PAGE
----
F1B Pooton puppies inherit the intelligence and affectionate nature of their F1 counterparts, making them excellent family pets and companion dogs. They may have a more curly coat than the F1 generation, but their exercise needs and small size remain similar.

As with F1 Poo-tons, it’s essential to remember that F1B puppies can also vary in appearance and temperament.

F2 Generation

The F2 Pooton generation is created by crossing two F1 Pooton dogs. This results in a dog with an equal mix of both parent breeds (50% Coton de Tulear and 50% Miniature or Toy Poodle). F2 Pootons often display a wider range of characteristics, as they can inherit traits from all four grandparents.

F2 Pooton puppies can have a medium-length coat that may be curly or wavy, depending on the inherited traits. They still maintain the intelligent and affectionate nature of their F1 and F1B counterparts, making them great family pets and companion dogs. Exercise needs and size remain consistent with the other generations.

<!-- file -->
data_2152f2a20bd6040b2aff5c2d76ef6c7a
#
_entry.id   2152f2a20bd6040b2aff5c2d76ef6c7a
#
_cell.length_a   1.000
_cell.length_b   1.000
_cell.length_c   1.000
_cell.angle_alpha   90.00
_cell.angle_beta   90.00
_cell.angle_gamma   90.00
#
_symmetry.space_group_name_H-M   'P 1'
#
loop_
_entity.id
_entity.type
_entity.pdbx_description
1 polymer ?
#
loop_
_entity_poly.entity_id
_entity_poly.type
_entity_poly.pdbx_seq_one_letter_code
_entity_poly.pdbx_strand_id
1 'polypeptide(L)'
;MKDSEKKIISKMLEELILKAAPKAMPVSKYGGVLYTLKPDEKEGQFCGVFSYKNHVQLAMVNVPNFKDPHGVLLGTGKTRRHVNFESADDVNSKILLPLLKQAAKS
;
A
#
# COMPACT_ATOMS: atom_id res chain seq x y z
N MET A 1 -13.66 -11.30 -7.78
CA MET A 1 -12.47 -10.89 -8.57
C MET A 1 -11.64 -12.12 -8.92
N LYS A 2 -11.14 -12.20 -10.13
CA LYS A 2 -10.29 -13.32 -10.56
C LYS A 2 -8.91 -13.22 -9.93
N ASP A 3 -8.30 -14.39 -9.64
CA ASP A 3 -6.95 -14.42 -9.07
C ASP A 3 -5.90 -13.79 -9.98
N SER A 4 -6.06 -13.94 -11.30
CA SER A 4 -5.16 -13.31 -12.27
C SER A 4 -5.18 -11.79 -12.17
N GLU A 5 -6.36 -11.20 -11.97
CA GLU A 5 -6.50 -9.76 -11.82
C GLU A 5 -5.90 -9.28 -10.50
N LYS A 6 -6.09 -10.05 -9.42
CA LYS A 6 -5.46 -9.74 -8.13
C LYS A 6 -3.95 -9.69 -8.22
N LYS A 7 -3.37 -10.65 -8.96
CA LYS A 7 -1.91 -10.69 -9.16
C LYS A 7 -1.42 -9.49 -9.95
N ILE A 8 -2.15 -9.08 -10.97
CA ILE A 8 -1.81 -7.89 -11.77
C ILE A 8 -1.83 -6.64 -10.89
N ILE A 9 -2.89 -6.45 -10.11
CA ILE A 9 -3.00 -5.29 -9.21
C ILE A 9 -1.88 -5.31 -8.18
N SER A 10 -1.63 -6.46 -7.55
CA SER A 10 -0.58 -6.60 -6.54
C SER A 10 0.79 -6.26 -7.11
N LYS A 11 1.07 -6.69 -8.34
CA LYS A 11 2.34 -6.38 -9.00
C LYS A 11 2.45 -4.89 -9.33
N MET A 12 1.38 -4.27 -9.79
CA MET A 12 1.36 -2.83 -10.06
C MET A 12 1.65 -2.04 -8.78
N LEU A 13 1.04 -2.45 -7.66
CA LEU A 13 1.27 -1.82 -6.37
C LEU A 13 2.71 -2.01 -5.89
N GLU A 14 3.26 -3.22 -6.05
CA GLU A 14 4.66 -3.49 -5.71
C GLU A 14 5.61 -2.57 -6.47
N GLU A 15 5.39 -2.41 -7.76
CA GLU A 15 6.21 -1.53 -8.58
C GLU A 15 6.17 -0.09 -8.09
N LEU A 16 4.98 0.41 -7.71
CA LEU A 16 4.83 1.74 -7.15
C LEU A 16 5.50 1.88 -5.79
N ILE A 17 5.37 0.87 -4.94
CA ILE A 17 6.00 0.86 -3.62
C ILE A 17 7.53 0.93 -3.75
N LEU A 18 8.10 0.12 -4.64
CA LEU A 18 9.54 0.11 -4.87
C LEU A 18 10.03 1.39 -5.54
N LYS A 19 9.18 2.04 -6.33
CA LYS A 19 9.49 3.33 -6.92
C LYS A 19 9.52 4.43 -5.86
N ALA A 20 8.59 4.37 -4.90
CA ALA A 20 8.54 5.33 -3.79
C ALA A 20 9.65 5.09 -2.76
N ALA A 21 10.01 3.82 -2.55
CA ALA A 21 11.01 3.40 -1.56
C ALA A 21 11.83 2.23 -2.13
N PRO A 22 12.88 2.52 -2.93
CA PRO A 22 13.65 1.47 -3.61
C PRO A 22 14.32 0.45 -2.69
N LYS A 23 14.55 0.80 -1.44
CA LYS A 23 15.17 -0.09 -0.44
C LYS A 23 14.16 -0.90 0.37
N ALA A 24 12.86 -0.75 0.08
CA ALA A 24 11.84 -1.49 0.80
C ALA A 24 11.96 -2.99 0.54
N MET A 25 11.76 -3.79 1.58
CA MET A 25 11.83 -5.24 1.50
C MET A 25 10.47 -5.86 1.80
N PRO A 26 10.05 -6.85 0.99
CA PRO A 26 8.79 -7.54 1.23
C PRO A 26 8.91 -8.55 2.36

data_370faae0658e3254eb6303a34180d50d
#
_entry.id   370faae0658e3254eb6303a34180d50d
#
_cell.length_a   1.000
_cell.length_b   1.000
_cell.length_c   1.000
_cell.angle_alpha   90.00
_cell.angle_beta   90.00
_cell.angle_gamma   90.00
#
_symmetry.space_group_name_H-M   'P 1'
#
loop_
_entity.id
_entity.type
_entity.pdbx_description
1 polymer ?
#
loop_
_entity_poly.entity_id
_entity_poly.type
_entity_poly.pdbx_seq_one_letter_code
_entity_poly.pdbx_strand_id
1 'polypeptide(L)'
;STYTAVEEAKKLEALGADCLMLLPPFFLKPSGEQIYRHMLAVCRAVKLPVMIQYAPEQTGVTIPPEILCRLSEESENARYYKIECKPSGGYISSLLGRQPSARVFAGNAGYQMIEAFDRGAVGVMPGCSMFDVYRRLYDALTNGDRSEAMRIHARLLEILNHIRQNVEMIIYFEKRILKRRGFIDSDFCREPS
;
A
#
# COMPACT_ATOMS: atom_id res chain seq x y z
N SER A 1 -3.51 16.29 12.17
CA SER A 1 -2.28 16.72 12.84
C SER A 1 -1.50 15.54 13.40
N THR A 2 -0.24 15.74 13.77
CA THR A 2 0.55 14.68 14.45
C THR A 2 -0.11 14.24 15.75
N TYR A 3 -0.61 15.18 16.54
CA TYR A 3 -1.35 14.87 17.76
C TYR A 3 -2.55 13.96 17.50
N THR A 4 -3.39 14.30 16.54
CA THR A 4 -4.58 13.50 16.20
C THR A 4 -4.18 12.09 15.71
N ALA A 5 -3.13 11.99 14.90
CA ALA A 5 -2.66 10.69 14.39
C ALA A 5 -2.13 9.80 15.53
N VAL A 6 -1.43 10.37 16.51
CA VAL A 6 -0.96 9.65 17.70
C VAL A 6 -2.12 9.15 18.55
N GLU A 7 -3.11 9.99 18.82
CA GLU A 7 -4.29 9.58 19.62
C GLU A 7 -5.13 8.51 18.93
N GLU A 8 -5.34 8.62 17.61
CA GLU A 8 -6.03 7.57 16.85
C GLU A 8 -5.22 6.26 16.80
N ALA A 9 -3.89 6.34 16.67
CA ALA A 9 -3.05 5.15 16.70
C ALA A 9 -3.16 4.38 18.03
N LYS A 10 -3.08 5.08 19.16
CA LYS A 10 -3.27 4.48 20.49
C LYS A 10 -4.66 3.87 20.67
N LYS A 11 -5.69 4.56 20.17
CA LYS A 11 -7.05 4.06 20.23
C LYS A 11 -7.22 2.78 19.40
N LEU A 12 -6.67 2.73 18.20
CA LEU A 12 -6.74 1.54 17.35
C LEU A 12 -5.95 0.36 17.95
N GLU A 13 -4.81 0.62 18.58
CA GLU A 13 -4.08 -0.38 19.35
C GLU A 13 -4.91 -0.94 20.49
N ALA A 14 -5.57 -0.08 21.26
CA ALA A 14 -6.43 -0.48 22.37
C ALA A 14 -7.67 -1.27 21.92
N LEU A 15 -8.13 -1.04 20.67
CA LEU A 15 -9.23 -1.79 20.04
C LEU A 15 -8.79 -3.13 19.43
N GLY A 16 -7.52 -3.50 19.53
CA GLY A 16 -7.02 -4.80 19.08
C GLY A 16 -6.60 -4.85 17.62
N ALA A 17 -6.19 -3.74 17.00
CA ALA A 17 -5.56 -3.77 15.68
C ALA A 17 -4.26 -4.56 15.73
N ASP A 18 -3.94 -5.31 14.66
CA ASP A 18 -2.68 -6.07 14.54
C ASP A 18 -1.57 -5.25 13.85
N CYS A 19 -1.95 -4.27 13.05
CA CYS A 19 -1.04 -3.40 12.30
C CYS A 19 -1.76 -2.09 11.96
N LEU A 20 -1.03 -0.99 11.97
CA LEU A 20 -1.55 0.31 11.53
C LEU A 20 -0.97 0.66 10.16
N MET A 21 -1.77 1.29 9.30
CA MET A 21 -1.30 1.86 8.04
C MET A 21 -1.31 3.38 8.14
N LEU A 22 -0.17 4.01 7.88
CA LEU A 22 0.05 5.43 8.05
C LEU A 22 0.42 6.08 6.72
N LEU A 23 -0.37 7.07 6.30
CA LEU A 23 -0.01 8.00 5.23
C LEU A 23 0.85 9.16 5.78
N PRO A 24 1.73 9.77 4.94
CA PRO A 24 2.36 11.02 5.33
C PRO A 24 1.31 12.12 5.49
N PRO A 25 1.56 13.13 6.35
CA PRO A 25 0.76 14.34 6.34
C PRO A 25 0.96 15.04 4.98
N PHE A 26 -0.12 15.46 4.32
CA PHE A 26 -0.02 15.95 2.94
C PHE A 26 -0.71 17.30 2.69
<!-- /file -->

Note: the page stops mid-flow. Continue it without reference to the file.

Pooton: A Fun-Loving Pup

Pooton History

The Poo ton dog, a delightful designer dog breed, has gained popularity in recent years due to its small size, hypoallergenic coat, and charming temperament.

This mixed breed, a combination of Coton de Tulear and Miniature or Toy Poodle, is an excellent choice for first-time dog owners and those living in small spaces.

Coton de Tulear: A Royal Heritage

The Coton de Tulear, one of the Pooton dog’s parent breeds, has a rich history rooted in the island of Madagascar. This small, affectionate dog was once a companion to the Malagasy royalty and later became popular among French settlers.

The breed’s name is derived from its cotton-like coat and the Madagascar coastal town of Tulear. As a breed with an affectionate and playful nature, the Coton de Tulear has been a beloved companion dog for centuries.

Poodle: A Breed with Many Talents

The Poodle, the other parent breed of the Poo-ton, is one of the most intelligent and versatile dog breeds. Originally bred in Germany for water retrieval, the Poodle has been used for various tasks, including hunting, herding, and even circus performances.

There are three Poodle size varieties: Standard, Miniature, and Toy. The Miniature and Toy Poodles are the ones most commonly used in Pooton breeding, contributing to the Pooton’s small stature and hypoallergenic curly coat.